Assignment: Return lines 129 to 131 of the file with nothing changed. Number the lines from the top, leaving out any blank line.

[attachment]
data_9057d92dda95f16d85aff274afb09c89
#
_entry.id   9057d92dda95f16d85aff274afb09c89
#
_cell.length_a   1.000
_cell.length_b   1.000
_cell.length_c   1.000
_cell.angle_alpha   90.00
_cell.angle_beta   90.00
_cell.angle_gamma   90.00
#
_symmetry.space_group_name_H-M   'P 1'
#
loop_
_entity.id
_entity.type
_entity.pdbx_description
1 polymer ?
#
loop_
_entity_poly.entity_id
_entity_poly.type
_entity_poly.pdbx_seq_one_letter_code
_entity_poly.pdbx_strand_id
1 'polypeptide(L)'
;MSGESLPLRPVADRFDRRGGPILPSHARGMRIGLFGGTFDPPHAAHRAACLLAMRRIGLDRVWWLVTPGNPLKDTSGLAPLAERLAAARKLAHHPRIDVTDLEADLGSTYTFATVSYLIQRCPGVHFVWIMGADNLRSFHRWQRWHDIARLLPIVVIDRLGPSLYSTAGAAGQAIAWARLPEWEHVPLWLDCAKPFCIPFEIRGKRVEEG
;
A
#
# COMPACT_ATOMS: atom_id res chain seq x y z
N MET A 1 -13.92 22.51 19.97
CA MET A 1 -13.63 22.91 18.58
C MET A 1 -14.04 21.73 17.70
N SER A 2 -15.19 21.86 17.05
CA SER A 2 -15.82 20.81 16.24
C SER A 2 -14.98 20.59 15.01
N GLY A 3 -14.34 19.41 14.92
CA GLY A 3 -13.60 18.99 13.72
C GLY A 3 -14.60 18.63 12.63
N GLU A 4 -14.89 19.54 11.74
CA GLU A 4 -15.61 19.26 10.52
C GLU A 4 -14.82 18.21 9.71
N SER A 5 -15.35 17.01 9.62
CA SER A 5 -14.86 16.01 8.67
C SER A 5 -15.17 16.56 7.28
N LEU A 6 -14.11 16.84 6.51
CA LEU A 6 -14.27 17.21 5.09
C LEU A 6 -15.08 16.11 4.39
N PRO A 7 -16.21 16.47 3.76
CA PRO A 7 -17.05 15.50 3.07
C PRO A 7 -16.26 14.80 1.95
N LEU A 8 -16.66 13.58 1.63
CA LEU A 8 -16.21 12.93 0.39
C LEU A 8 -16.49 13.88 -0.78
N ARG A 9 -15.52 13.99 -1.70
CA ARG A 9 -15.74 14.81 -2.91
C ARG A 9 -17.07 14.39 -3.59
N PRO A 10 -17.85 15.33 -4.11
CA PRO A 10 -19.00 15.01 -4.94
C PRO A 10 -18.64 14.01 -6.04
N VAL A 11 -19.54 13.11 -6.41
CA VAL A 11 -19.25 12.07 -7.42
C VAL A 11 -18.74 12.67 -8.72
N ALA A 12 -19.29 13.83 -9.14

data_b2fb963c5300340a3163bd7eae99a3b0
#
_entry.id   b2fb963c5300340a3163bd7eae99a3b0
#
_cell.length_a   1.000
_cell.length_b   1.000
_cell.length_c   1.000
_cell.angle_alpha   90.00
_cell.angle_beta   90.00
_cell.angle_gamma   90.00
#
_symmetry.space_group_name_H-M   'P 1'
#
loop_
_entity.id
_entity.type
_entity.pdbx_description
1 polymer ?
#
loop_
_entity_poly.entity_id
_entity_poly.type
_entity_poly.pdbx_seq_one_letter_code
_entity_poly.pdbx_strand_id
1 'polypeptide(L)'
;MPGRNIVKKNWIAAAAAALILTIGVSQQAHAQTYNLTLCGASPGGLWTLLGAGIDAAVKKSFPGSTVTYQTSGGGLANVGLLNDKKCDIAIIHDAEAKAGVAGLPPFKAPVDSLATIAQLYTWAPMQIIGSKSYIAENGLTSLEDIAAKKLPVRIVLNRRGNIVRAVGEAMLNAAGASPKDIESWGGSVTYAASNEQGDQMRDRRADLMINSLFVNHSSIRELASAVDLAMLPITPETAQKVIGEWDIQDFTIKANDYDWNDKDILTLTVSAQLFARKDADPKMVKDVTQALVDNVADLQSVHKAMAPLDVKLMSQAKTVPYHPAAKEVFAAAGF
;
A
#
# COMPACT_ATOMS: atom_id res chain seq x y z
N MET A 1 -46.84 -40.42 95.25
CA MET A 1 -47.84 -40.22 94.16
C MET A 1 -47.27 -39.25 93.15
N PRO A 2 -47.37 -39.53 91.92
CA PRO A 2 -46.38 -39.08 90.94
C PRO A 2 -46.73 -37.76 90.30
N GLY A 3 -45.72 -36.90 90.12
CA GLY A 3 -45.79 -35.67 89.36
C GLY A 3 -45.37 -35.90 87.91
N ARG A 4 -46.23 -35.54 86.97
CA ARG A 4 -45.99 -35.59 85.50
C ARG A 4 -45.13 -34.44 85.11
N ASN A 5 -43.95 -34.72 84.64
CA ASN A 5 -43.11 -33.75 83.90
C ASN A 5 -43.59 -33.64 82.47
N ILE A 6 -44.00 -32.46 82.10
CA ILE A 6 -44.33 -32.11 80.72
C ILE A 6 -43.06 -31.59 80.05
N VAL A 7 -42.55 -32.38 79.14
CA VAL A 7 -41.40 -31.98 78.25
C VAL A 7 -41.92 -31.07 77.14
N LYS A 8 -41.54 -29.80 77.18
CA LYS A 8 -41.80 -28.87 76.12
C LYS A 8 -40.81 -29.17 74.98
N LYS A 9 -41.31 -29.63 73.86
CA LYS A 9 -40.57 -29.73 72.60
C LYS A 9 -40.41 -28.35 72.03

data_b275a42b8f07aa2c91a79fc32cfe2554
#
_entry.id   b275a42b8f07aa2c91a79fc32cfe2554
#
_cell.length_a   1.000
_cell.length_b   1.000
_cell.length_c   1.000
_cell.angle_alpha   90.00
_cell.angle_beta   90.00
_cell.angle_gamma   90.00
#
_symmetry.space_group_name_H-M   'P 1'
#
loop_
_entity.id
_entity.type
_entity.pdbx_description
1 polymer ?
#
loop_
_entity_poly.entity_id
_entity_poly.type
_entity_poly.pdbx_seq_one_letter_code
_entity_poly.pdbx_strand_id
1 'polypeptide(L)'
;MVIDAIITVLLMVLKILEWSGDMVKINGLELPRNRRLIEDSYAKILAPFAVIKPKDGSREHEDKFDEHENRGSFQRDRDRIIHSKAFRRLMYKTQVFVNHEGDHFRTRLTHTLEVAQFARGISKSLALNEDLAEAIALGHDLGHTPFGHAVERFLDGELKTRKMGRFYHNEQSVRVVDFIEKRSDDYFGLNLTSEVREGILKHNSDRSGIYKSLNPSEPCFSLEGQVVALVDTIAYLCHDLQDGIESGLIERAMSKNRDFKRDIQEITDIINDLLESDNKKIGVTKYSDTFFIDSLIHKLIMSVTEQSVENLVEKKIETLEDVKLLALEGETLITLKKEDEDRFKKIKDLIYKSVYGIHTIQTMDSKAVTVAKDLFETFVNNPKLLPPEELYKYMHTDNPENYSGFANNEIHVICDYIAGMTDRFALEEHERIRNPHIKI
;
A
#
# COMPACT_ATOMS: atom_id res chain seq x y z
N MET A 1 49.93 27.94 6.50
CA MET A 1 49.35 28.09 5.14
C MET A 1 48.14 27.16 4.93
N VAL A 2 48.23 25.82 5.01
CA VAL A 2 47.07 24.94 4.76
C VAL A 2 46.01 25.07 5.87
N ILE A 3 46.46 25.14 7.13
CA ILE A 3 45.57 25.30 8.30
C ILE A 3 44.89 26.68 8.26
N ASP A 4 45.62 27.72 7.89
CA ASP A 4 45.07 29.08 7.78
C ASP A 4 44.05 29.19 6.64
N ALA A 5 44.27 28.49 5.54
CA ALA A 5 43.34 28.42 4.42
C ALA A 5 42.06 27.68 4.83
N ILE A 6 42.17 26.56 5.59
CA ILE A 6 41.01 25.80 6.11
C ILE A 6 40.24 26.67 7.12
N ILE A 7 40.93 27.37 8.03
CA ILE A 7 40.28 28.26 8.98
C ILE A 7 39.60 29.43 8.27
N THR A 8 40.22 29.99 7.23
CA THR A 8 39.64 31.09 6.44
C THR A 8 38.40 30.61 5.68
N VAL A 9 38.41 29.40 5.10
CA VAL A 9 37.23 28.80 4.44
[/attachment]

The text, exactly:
_cell.angle_alpha   90.00
_cell.angle_beta   90.00
_cell.angle_gamma   90.00